By Chezelle Bingham, Film & Television Subeditor
After two years of largely remote ceremonies, the UK’s biggest night for film has made a real return, and with some of the world’s most iconic film stars and filmmakers flocking to the Royal Albert Hall to honour the best pictures of the past year. Last night’s BAFTAs saw Jane Campion’s The Power of the Dog take home several of the biggest awards of the show.
Rebel Wilson made her return as the oddly entertaining hostess of the night, whose opening monologue appropriately asked “Why is Rebel Wilson hosting the BAFTAs? Isn’t she Australian?”. With a selection of controversial but humorously relevant jokes like giving the middle finger to Vladimir Putin and somehow casually bringing up Prince Andrew, Wilson was joined by presenters Florence Pugh, RuPaul and the always show-stopping Leading Actress Nominee Lady Gaga amongst others.
The show opened with a performance from Dame Shirley Bassey, who performed ‘Diamonds are Forever’ in honour of the 60 anniversary of James Bond who, after decades of shooting bad guys and ordering martinis, is starting to get a bit old. Nonetheless, Bassey’s rendition of the song was elegant, powerful, and a splendid way to open the 75th BAFTAs.
Denis Villeneuve’s Dune, who led the field with the most nominations, was the first winner of the night, and ended up taking home a grand total of five awards: Cinematography, Production Design, Sound, Special Visual Effects and Original Score. Unfortunately, though, it missed out on Costume Design, an award that Robert Morgan and Jacqueline West deserved solely for their creation of Lady Jessica (Rebecca Ferguson)’s gorgeous yellow Arrakis dress.
The awards for Best Director and the all-important Best Film both went to female director Jane Campion’s Psychological Western The Power of the Dog, which beat out Kenneth Branagh’s semi-autobiographical Belfast and Adam McKay’s fan favourite Don’t Look Up in a rather unsurprising fashion, making it the likely favourite to win at the Oscars in a fortnight.
The awards for Original Screenplay and Adapted Screenplay went to Licorice Pizza and Coda respectively, with the former starring musician Alana Haim, who went on stage to accept the award with composer Jonny Greenwood, and the latter starring deaf actors Troy Kotsur and Marlee Matlin. Kotsur went on to win the award for Supporting Actor, making him the first deaf actor to win a BAFTA and called for a “deaf James Bond” during his acceptance speech.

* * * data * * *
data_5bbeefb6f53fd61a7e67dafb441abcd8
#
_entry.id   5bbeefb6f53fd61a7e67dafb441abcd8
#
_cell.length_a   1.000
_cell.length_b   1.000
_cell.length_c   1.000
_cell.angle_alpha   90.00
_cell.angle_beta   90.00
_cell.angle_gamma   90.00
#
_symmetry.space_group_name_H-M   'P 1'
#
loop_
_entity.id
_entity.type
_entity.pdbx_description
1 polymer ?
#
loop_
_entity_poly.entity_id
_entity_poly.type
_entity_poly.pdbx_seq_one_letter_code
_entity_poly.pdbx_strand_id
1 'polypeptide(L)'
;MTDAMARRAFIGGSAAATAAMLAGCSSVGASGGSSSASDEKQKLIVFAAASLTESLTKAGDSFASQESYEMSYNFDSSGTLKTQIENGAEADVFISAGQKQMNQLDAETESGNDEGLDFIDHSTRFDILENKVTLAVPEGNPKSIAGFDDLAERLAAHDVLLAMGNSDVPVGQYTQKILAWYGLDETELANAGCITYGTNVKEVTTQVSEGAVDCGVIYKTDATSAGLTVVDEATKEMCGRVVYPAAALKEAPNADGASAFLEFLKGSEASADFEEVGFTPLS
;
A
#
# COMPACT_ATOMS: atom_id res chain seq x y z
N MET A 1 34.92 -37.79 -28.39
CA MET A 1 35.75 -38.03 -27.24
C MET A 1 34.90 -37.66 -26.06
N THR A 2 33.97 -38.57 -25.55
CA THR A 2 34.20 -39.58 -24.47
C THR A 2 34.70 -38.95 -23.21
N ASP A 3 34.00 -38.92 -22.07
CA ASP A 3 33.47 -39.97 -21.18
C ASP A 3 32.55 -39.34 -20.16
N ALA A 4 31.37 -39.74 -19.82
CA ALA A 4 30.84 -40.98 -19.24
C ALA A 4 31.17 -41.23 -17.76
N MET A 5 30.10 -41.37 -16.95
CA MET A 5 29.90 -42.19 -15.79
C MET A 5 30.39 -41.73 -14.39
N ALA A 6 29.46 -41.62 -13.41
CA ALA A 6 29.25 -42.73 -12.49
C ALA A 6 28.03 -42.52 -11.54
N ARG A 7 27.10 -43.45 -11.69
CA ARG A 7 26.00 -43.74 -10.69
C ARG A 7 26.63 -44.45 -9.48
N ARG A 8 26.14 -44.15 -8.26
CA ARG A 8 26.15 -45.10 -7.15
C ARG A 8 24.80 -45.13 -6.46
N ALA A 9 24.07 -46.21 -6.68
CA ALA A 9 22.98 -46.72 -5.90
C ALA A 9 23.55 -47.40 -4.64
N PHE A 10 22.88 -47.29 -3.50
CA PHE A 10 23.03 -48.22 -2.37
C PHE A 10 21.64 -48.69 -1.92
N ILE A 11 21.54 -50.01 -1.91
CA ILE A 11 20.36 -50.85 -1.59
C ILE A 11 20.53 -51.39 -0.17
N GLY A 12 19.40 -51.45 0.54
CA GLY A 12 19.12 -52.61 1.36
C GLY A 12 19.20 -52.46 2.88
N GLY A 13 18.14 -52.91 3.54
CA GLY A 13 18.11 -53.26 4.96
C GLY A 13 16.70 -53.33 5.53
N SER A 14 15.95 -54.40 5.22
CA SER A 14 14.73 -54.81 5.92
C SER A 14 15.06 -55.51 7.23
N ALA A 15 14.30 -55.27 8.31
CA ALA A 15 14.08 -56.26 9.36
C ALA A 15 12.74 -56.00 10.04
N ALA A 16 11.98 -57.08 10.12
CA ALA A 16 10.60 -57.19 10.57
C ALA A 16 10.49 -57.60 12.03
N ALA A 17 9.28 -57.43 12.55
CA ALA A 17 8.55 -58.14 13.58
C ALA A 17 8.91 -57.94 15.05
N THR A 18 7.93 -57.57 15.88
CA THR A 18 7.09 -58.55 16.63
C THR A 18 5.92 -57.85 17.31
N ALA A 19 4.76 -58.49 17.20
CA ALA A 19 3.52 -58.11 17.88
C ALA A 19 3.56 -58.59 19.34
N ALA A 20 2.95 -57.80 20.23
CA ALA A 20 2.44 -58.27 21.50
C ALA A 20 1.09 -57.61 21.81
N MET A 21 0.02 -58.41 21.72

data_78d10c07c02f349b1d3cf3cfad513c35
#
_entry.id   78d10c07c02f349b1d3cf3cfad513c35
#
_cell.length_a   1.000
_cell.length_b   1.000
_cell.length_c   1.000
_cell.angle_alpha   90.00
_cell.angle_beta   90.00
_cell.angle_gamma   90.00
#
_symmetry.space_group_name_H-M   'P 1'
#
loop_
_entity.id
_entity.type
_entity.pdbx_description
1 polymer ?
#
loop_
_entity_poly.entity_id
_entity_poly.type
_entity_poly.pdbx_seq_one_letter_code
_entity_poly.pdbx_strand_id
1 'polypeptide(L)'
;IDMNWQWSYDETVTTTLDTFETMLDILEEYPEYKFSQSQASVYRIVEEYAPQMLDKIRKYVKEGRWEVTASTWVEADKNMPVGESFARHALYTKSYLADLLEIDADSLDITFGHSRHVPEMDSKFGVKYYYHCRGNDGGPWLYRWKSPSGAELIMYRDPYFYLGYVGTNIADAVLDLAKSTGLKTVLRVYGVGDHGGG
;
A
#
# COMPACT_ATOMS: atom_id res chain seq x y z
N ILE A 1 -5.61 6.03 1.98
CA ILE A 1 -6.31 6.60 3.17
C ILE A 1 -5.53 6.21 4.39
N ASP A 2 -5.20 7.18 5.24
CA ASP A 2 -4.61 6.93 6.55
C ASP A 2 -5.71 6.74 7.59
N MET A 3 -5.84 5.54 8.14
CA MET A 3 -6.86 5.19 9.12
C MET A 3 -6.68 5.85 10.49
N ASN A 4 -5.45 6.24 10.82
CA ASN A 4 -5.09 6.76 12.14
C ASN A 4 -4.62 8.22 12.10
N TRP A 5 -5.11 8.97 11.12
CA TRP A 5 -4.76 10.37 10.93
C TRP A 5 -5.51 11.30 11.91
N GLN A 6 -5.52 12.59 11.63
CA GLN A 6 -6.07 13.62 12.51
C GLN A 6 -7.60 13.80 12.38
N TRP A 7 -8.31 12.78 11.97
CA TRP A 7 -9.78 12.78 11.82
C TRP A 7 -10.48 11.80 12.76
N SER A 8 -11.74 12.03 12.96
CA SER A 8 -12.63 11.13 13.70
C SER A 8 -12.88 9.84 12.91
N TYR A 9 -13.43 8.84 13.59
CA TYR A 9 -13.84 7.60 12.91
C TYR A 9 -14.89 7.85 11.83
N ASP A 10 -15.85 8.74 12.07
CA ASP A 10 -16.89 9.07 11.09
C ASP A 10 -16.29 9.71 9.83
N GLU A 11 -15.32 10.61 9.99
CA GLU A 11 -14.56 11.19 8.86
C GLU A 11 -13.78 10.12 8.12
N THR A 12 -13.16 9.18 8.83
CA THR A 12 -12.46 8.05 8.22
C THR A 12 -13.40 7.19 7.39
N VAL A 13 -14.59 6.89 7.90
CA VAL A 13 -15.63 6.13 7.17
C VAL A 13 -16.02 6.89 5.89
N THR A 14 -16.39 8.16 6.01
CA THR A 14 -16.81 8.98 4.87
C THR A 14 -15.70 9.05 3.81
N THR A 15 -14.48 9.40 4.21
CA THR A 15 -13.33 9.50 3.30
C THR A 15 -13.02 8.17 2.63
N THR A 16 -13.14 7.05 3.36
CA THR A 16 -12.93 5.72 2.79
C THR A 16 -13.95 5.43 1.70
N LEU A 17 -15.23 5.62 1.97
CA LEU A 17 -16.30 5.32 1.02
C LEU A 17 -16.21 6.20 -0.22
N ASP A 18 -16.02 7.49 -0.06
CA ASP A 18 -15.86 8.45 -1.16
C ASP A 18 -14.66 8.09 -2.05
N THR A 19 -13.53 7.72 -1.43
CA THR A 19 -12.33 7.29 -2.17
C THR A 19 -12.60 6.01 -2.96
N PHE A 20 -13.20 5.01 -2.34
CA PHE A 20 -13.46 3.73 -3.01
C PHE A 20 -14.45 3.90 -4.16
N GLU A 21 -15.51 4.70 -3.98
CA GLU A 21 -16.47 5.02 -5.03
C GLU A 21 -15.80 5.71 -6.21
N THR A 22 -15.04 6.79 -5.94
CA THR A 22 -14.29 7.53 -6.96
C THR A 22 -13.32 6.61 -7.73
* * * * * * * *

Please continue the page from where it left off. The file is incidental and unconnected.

Ariana DeBose took home the award for Supporting Actress for her debut screen role in Steven Spielberg’s rendition of West Side Story, a role for which she has already received a Golden Globe, a Screen Actor’s Guild and a Critics’ Choice, making her the expected winner for this year’s Oscar. DeBose was in clear shock as she poignantly gave thanks to her casting director for believing in her.
The show was broken up by Rebel Wilson’s comic interludes, which at times fell a little flat but were largely charming. At one point, she brought out a cake in the shape of Benedict Cumberbatch’s face that she claimed she “needed for later”, and at another point she invited us all to an afterparty at 10 Downing Street. Hosting the BAFTAs is a difficult job and Wilson’s performance was satisfactory. After all, at least she’s not James Corden.
Lashana Lynch, who we all know as Carol Danvers’ best friend Maria Rambeau in Captain Marvel (2019) and as new “00” agent Nomi in No Time To Die, was presented with the EE Rising Star Award by last year’s winner Bukky Bakray. Though Lynch’s face is likely already familiar to most of us, the award cements her brilliance and articulates her as someone to keep an eye on in the coming years.
The award for Leading Actor went to Will Smith for his emotional performance as Serena and Venus Williams’ father Richard Williams in biographical drama King Richard. With Salma Hayek hilariously initially presenting the award to “the sandworm from Dune”, Smith beat out the likes of Leonardo DiCaprio and Mahershala Ali. Despite his win, Smith was absent from the ceremony and his award was instead accepted by director Reinaldo Marcus Green, who thanked the Williams family on Smith’s behalf.
While the Leading Actor award was presented to a member of Hollywood royalty, the Leading Actress award was, rather surprisingly, won by underdog Joanna Scanlan for her performance as grieving widow Mary in After Love. Scanlan was in clear shock as she went on stage to accept her award and was applauded by competitors Alana Haim, Lady Gaga and Emilia Jones as she thanked Aleem Khan for his direction.
The award for Animated Film of course went to Disney’s Encanto, with composer Germaine Franco emotionally announcing that she wanted the film to tell her “beautiful brown children that their stories are seen and heard”, and Ryusuke Hamaguchi won the award for Film in a Foreign Language for his short-story adaptation Drive My Car.
The award for Makeup and Hair went to Michael Showalter’s The Eyes of Tammy Fae, a film that was arguably snubbed in the Leading Actress category for Jessica Chastain’s performance as the legendary evangelist Tammy Faye Bakker, despite the Oscar’s recognition of Chastain in the same category and her win last night at the Critics’ Choice awards.
With the Oscars only a stone throw away, we must wonder whether the BAFTAs have paved the way for our favourite films and film stars. Will The Power of The Dog once again beat out Belfast? Will Andrew Garfield slide the Oscar from under Will Smith’s nose? Will Jane Campion become the third ever woman to win the Best Director award?
All I know is that I’ll be watching with popcorn at 4am on March 28th to see whether Jessica Chastain will be able to kick Kristen Stewart’s debatable portrayal of Princess Diana to the curb with her third Oscar nomination, and I hope you will too!
Featured Image: BBC
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